Fears of an escalation between Israel and Lebanon have been rising, particularly after an incident on Wednesday left three Hezbollah fighters injured.
Tensions have been high between Israel and Lebanon for months, with flurries of tweets in June breathlessly sharing that Lebanon’s Hezbollah group had erected tents to shelter soldiers on “Israeli territory”, and general fears of a military escalation.
On Wednesday, on the anniversary of the beginning of Israel’s month-long war against Hezbollah in 2006, members of the Shia group were wounded in a flare-up on the border. A Lebanese security source confirmed the incident to AFP, saying the three had been “wounded by Israeli fire”.
Commenting on the incident, the Israeli military said “suspects” had tried to “sabotage the security fence” it had built there.
A week ago, Israel also struck southern Lebanon after an anti-tank missile launched from there exploded in the border area.
Let’s take a closer look:
Where exactly is this all happening?
Lebanon and Israel may have agreed on a maritime border between their two countries late last year, but the land border between areas the two nations control, including the Golan Heights, is more combustible.
Tensions are primarily located across the areas of the divided village of Ghajar, the Shebaa Farms and the Kfar Chouba Hills – all situated in a small area along the border between Lebanon and Syria’s Golan Heights, which was occupied by Israel in 1967.
After Israel invaded Lebanon during the latter’s civil war (first invading in 1978 and then again in 1982), it continued to occupy territory in southern Lebanon until 2000, when it announced a withdrawal.
While the withdrawal was certified by the United Nations, Lebanon disputed it, arguing that the Shebaa Farms was part of its territory, and not part of the Syrian Golan Heights, which Israel continues to occupy.
So there are two separate issues here that lead to the current dispute: the first is that Israel occupies the Golan Heights and treats it as its own territory in violation of international law, and the second is that there was already a pre-existing disagreement between Syria and Lebanon over the border, prior to the Israeli occupation.
That disagreement between Syria and Lebanon goes back to the end of the French mandate in the region in the 1940s. Locals who had farms in the area, but lived in what became Lebanon, also challenge the exact location of the border.
The Shebaa Farms and the Kfar Chouba Hills should not be confused with the villages of Shebaa and Kfar Chouba, which are not disputed territories and lie within Lebanon. But, in rural Lebanon, villages are often surrounded by unpopulated hills or farmland that belongs to them – hence the disputed ownership of the Shebaa Farms and the Kfar Chouba Hills.
Why is the situation tense?
Tensions between Israel and Lebanon rose in June after the Hezbollah tents were erected, and amid claims by Hezbollah that Israel was building a wall on the Lebanese part of Ghajar, a village divided by the UN-drawn “Blue Line” demarcating the de facto border between Israel, Lebanon, and the occupied Golan Heights.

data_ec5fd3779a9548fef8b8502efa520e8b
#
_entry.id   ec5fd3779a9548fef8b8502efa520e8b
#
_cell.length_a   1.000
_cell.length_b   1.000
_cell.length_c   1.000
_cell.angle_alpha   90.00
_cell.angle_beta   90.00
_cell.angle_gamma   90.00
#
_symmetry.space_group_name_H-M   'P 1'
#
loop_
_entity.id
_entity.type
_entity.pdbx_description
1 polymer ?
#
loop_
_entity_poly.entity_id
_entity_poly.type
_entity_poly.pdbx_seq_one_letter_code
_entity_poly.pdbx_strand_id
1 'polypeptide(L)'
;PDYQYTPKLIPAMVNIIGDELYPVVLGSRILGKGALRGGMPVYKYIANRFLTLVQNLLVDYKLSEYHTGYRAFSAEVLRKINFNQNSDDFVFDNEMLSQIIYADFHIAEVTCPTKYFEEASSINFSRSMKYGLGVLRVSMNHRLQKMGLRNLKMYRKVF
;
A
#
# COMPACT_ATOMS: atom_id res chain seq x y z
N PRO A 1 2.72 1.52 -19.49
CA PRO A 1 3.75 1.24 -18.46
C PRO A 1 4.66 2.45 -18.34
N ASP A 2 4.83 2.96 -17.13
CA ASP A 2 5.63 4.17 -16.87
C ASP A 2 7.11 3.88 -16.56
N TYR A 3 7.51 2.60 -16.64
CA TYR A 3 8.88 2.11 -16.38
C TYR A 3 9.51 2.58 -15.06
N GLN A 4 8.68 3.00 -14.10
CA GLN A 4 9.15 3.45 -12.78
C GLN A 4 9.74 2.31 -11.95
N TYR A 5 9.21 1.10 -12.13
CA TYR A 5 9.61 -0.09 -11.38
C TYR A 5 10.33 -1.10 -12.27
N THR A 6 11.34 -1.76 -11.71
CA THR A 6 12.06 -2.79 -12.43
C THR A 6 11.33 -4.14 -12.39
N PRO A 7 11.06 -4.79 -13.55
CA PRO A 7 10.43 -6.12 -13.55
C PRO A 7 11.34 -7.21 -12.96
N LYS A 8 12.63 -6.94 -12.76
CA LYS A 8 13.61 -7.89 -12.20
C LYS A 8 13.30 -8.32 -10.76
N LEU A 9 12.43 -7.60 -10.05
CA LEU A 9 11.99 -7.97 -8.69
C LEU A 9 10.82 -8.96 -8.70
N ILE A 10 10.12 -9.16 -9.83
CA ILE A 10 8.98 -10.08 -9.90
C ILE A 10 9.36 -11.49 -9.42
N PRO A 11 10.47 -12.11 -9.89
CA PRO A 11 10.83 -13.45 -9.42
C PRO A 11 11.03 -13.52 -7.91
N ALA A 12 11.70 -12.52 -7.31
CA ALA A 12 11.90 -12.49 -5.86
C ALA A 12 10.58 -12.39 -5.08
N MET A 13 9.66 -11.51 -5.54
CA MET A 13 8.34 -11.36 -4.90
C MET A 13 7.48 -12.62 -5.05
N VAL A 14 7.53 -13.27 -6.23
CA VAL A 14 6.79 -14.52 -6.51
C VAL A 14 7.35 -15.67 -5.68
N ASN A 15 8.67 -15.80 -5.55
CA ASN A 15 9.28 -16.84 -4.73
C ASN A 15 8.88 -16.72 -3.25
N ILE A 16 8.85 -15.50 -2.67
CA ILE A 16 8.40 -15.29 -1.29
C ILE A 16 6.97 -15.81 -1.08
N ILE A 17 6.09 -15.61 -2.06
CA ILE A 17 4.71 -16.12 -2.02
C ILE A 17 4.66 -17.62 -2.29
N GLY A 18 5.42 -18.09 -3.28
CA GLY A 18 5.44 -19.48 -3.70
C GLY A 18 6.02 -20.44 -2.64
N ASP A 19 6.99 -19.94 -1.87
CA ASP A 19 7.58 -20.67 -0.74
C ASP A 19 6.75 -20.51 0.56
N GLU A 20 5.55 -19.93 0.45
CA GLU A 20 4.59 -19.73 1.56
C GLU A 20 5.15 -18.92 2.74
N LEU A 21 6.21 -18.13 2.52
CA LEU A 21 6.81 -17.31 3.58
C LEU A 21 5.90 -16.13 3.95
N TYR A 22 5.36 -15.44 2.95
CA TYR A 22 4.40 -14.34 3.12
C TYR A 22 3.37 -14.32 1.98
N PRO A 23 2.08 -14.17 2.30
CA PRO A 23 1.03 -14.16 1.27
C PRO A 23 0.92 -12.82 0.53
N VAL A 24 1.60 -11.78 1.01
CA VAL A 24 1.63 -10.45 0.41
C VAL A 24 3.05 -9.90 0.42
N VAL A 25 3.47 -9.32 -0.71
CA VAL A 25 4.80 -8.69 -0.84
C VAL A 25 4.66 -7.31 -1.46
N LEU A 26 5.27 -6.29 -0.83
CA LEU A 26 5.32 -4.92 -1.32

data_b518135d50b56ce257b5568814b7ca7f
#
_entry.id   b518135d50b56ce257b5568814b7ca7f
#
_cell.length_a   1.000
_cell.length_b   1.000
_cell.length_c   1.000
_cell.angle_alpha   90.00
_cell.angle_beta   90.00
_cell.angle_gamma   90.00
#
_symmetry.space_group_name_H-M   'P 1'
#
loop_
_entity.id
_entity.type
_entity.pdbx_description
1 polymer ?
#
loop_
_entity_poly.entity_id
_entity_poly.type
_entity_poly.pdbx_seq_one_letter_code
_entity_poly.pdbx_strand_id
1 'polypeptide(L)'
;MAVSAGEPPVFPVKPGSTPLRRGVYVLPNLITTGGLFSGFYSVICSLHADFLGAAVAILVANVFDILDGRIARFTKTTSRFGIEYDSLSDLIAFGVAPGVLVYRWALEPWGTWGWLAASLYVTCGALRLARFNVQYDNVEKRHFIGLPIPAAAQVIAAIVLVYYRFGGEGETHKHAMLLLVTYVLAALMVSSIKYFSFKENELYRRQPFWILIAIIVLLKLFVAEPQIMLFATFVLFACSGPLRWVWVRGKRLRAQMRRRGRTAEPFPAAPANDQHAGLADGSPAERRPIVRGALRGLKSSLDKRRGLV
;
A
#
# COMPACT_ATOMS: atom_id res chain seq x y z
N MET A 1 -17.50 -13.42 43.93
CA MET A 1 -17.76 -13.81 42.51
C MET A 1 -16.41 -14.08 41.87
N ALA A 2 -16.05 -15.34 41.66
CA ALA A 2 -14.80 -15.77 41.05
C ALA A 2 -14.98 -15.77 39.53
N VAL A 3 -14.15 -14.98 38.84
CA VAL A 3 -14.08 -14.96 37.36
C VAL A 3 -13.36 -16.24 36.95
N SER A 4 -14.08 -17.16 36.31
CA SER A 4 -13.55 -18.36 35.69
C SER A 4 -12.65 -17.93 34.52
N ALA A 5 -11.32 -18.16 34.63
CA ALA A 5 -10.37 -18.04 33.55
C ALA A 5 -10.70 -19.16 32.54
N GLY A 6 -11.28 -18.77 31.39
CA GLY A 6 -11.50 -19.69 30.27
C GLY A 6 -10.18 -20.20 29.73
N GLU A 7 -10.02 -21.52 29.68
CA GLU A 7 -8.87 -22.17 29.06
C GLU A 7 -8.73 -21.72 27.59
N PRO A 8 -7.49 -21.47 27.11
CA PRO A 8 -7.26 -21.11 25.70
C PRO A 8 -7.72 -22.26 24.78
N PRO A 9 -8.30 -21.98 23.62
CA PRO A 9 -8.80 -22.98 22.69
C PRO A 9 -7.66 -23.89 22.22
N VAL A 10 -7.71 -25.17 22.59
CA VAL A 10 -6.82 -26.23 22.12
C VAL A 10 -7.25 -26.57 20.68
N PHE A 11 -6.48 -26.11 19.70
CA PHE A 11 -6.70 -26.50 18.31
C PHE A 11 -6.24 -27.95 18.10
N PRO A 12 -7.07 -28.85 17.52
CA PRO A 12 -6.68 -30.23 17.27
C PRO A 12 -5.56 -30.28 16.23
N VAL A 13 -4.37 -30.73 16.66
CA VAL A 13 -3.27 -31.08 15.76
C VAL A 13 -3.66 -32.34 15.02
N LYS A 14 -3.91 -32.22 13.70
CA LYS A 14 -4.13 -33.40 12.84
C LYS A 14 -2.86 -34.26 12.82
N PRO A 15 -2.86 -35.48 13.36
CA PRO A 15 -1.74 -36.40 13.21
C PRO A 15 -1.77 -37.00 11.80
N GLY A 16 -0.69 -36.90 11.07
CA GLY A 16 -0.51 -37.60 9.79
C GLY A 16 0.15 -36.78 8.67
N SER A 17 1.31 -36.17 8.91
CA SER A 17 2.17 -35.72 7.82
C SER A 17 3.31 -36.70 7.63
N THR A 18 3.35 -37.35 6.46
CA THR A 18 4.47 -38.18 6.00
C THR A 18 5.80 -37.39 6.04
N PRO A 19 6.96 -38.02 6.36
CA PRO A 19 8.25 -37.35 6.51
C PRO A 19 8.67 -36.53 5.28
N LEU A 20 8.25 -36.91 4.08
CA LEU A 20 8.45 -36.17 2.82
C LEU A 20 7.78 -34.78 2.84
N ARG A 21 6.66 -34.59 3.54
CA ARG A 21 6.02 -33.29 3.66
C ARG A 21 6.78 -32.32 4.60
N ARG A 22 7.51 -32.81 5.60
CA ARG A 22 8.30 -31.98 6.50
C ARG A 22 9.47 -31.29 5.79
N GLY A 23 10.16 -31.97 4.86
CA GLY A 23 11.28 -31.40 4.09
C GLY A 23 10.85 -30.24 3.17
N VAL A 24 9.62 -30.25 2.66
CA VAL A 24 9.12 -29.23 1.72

While Ghajar is supposed to be divided between Lebanon and Israel, the latter occupied the whole village in 2006.
In early June, Israel complained to the UN about the Hezbollah tents, dozens of metres inside the area of the Shebaa Farms and the Kfar Chouba Hills. Israeli media outlets have since reported that Hezbollah removed one tent, but the group has not confirmed that.
Separately, in recent months, Lebanese officials say that Israel has been constructing a wall around Ghajar, with Lebanon warning that Israel might annex the northern part of the town to the Israeli-controlled part.
What’s the latest?
The United Nations Interim Force in Lebanon (UNIFIL), the peacekeeping force along the border, said it was investigating the incidents. “In the meantime, the situation is extremely severe,” it said. “We urge everyone to cease any action that may lead to escalation of any kind.”
Hezbollah chief Hassan Nasrallah made a televised address on Wednesday to commemorate the 2006 war between Hezbollah and Israel, when at least 1,200 people in Lebanon were killed, mostly civilians, and about 160 Israelis, most of them soldiers fighting Hezbollah inside Lebanon.
“Israel doesn’t dare to make a move in [Lebanese] territory against the tent because it knows what will happen,” he said, noting that the tent “serves the interest of Hezbollah and Lebanon”.
“We put our tent on Lebanese land, and it is Lebanese land with the recognition of the Lebanese state. The Israelis have not dared to take action against it. Our operatives have their directions in the event of an Israeli attack,” Nasrallah said.
On the issue of the wall, Nasrallah noted that “[the village of Ghajar] is Lebanese territory occupied by Israel. Hezbollah’s position is clear: There will not be a quiet solution to this issue. Israel must return Ghajar, and it is the responsibility of Hezbollah to get it back.”
UNIFIL commander Major General Aroldo Lázaro met with Lebanon’s caretaker Prime Minister Najib Mikati and Parliament Speaker Nabih Berri in Beirut on Monday.
Lebanese Foreign Minister Abdallah Bou Habib also said that Lebanese leaders told Lázaro that Israel should withdraw its troops from the Lebanese part of Ghajar.